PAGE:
Who were your favourite teachers growing up? Why?

I had many teachers who I admired at school. I was fortunate enough to attend Christian Brothers College St Kilda and my teachers were amazing and so many helped, inspired and encouraged me to become who I am and who I am yet to be. I could easily name twenty! My top six would be David Harbison: a man of virtue and honour who was a role model and taught others and I how to be good men. Br Roger Cripps: a visionary leader and a man who could meld the Gospel with the world as it is (he is still a very close friend and mentor to this day). Les Tomazi: an intelligent and kind man who nurtured me as a young man who was unsure of his future pathway. Pat Kaufman: the teacher who gave up many lunchtimes and opened a door to a life-long love of running. His encouragement and support were formative to so many of us. Terry Sweet: an exceptionally talented and patient teacher who was able to meet us at our level and bring out so much because of his patience. Richard Stenton: a multi-talented teacher who's courage and trust gave us courage and developed resilience.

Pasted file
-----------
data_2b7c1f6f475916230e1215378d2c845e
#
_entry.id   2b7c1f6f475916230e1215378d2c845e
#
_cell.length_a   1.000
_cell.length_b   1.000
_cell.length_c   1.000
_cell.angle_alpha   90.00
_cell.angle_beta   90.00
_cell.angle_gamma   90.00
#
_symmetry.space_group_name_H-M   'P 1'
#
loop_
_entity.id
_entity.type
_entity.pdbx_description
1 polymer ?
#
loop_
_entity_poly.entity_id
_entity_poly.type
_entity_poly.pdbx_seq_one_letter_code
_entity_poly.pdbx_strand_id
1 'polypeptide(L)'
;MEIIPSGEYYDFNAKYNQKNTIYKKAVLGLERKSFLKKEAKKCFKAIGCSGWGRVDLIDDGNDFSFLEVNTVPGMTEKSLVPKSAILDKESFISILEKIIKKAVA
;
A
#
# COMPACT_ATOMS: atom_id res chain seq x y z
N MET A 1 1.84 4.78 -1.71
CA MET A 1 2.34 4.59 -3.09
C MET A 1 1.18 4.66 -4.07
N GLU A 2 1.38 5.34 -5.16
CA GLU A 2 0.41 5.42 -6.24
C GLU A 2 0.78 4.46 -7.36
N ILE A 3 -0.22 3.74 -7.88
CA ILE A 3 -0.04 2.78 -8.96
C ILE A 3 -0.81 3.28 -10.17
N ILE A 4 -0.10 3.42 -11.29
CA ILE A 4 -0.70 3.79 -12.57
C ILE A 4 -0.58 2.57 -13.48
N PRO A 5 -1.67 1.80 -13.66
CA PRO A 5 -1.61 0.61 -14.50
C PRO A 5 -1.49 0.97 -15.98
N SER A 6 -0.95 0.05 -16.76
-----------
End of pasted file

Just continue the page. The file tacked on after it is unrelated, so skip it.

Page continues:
Do you remember your first day in a classroom? What was going through your mind as a ‘newly minted’ teacher?

My first day as a teacher was a blur. I remember being asked at the front office if I was the new Year 12 student! I was wearing a shirt and tie at a school with no uniform and had asked for the Principal by name so I guess from the experienced eye of the office staff I was pretty naive and wet behind the ears. I remember constantly thinking that I had to make a good impression on everyone and that the most important thing was to be in control of the class. In reflecting upon this, I think the office staff had it right. I had no idea!